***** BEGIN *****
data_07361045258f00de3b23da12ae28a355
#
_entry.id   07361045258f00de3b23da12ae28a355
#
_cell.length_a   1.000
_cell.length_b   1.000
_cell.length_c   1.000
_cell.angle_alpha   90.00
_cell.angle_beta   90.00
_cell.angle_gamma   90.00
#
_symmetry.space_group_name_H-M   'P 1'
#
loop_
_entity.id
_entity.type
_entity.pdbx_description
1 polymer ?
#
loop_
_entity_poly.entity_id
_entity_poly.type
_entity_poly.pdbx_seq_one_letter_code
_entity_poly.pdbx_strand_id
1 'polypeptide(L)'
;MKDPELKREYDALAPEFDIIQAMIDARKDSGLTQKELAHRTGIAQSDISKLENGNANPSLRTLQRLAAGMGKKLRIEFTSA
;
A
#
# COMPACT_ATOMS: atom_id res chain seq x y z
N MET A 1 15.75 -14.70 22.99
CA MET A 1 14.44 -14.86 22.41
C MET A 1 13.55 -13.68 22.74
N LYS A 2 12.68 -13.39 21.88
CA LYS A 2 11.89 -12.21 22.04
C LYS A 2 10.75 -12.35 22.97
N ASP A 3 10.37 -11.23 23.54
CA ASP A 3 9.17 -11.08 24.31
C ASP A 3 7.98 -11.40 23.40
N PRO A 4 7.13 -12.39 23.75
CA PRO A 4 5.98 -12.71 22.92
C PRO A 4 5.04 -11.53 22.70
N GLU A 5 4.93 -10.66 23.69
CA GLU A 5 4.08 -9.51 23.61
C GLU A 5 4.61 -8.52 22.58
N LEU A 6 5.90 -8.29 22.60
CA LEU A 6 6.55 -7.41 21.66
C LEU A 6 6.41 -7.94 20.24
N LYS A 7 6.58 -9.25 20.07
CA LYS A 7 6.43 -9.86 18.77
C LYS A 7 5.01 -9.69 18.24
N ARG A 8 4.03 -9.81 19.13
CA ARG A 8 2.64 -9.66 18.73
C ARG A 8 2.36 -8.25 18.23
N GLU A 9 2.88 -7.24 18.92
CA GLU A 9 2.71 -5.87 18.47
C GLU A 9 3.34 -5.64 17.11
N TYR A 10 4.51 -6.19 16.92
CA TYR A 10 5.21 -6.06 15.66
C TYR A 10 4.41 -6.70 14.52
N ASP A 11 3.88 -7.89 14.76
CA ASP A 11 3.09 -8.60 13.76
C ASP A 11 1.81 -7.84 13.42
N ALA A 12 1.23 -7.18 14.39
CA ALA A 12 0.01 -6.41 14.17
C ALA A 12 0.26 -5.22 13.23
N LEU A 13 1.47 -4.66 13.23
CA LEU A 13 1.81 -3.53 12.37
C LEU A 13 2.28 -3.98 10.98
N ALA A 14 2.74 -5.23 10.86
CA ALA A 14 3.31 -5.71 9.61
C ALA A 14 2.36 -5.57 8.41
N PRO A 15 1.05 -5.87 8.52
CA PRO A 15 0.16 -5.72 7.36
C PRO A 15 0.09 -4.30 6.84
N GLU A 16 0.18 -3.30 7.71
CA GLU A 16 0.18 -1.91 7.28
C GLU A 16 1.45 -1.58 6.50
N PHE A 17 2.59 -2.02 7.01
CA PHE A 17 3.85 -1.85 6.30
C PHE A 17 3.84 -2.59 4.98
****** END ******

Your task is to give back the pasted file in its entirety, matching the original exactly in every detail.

data_07361045258f00de3b23da12ae28a355
#
_entry.id   07361045258f00de3b23da12ae28a355
#
_cell.length_a   1.000
_cell.length_b   1.000
_cell.length_c   1.000
_cell.angle_alpha   90.00
_cell.angle_beta   90.00
_cell.angle_gamma   90.00
#
_symmetry.space_group_name_H-M   'P 1'
#
loop_
_entity.id
_entity.type
_entity.pdbx_description
1 polymer ?
#
loop_
_entity_poly.entity_id
_entity_poly.type
_entity_poly.pdbx_seq_one_letter_code
_entity_poly.pdbx_strand_id
1 'polypeptide(L)'
;MKDPELKREYDALAPEFDIIQAMIDARKDSGLTQKELAHRTGIAQSDISKLENGNANPSLRTLQRLAAGMGKKLRIEFTSA
;
A
#
# COMPACT_ATOMS: atom_id res chain seq x y z
N MET A 1 15.75 -14.70 22.99
CA MET A 1 14.44 -14.86 22.41
C MET A 1 13.55 -13.68 22.74
N LYS A 2 12.68 -13.39 21.88
CA LYS A 2 11.89 -12.21 22.04
C LYS A 2 10.75 -12.35 22.97
N ASP A 3 10.37 -11.23 23.54
CA ASP A 3 9.17 -11.08 24.31
C ASP A 3 7.98 -11.40 23.40
N PRO A 4 7.13 -12.39 23.75
CA PRO A 4 5.98 -12.71 22.92
C PRO A 4 5.04 -11.53 22.70
N GLU A 5 4.93 -10.66 23.69
CA GLU A 5 4.08 -9.51 23.61
C GLU A 5 4.61 -8.52 22.58
N LEU A 6 5.90 -8.29 22.60
CA LEU A 6 6.55 -7.41 21.66
C LEU A 6 6.41 -7.94 20.24
N LYS A 7 6.58 -9.25 20.07
CA LYS A 7 6.43 -9.86 18.77
C LYS A 7 5.01 -9.69 18.24
N ARG A 8 4.03 -9.81 19.13
CA ARG A 8 2.64 -9.66 18.73
C ARG A 8 2.36 -8.25 18.23
N GLU A 9 2.88 -7.24 18.92
CA GLU A 9 2.71 -5.87 18.47
C GLU A 9 3.34 -5.64 17.11
N TYR A 10 4.51 -6.19 16.92
CA TYR A 10 5.21 -6.06 15.66
C TYR A 10 4.41 -6.70 14.52
N ASP A 11 3.88 -7.89 14.76
CA ASP A 11 3.09 -8.60 13.76
C ASP A 11 1.81 -7.84 13.42
N ALA A 12 1.23 -7.18 14.39
CA ALA A 12 0.01 -6.41 14.17
C ALA A 12 0.26 -5.22 13.23
N LEU A 13 1.47 -4.66 13.23
CA LEU A 13 1.81 -3.53 12.37
C LEU A 13 2.28 -3.98 10.98
N ALA A 14 2.74 -5.23 10.86
CA ALA A 14 3.31 -5.71 9.61
C ALA A 14 2.36 -5.57 8.41
N PRO A 15 1.05 -5.87 8.52
CA PRO A 15 0.16 -5.72 7.36
C PRO A 15 0.09 -4.30 6.84
N GLU A 16 0.18 -3.30 7.71
CA GLU A 16 0.18 -1.91 7.28
C GLU A 16 1.45 -1.58 6.50
N PHE A 17 2.59 -2.02 7.01
CA PHE A 17 3.85 -1.85 6.30
C PHE A 17 3.84 -2.59 4.98